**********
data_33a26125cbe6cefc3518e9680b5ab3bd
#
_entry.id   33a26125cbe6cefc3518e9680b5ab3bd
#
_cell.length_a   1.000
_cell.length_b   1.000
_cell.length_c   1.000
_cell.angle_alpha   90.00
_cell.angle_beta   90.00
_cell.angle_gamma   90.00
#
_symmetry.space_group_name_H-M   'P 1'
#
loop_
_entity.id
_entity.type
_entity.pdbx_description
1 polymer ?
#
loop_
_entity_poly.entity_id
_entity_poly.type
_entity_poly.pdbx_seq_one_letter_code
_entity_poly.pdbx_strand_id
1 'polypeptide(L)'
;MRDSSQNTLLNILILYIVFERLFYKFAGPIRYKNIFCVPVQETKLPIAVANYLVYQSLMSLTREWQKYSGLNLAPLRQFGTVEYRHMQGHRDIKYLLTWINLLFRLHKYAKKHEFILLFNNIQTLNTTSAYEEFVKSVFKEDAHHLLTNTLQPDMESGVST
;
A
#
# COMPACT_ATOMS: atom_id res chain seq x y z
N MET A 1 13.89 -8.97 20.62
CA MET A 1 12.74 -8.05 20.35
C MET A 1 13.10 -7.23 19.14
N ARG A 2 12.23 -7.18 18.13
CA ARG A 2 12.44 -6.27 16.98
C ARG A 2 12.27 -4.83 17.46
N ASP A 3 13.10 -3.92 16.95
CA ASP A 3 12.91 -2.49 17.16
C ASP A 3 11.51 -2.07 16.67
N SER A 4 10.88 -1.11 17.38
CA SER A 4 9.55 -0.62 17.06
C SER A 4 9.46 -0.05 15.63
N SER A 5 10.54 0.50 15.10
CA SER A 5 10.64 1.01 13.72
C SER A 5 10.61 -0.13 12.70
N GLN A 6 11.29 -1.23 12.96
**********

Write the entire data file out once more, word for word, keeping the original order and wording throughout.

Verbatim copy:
data_33a26125cbe6cefc3518e9680b5ab3bd
#
_entry.id   33a26125cbe6cefc3518e9680b5ab3bd
#
_cell.length_a   1.000
_cell.length_b   1.000
_cell.length_c   1.000
_cell.angle_alpha   90.00
_cell.angle_beta   90.00
_cell.angle_gamma   90.00
#
_symmetry.space_group_name_H-M   'P 1'
#
loop_
_entity.id
_entity.type
_entity.pdbx_description
1 polymer ?
#
loop_
_entity_poly.entity_id
_entity_poly.type
_entity_poly.pdbx_seq_one_letter_code
_entity_poly.pdbx_strand_id
1 'polypeptide(L)'
;MRDSSQNTLLNILILYIVFERLFYKFAGPIRYKNIFCVPVQETKLPIAVANYLVYQSLMSLTREWQKYSGLNLAPLRQFGTVEYRHMQGHRDIKYLLTWINLLFRLHKYAKKHEFILLFNNIQTLNTTSAYEEFVKSVFKEDAHHLLTNTLQPDMESGVST
;
A
#
# COMPACT_ATOMS: atom_id res chain seq x y z
N MET A 1 13.89 -8.97 20.62
CA MET A 1 12.74 -8.05 20.35
C MET A 1 13.10 -7.23 19.14
N ARG A 2 12.23 -7.18 18.13
CA ARG A 2 12.44 -6.27 16.98
C ARG A 2 12.27 -4.83 17.46
N ASP A 3 13.10 -3.92 16.95
CA ASP A 3 12.91 -2.49 17.16
C ASP A 3 11.51 -2.07 16.67
N SER A 4 10.88 -1.11 17.38
CA SER A 4 9.55 -0.62 17.06
C SER A 4 9.46 -0.05 15.63
N SER A 5 10.54 0.50 15.10
CA SER A 5 10.64 1.01 13.72
C SER A 5 10.61 -0.13 12.70
N GLN A 6 11.29 -1.23 12.96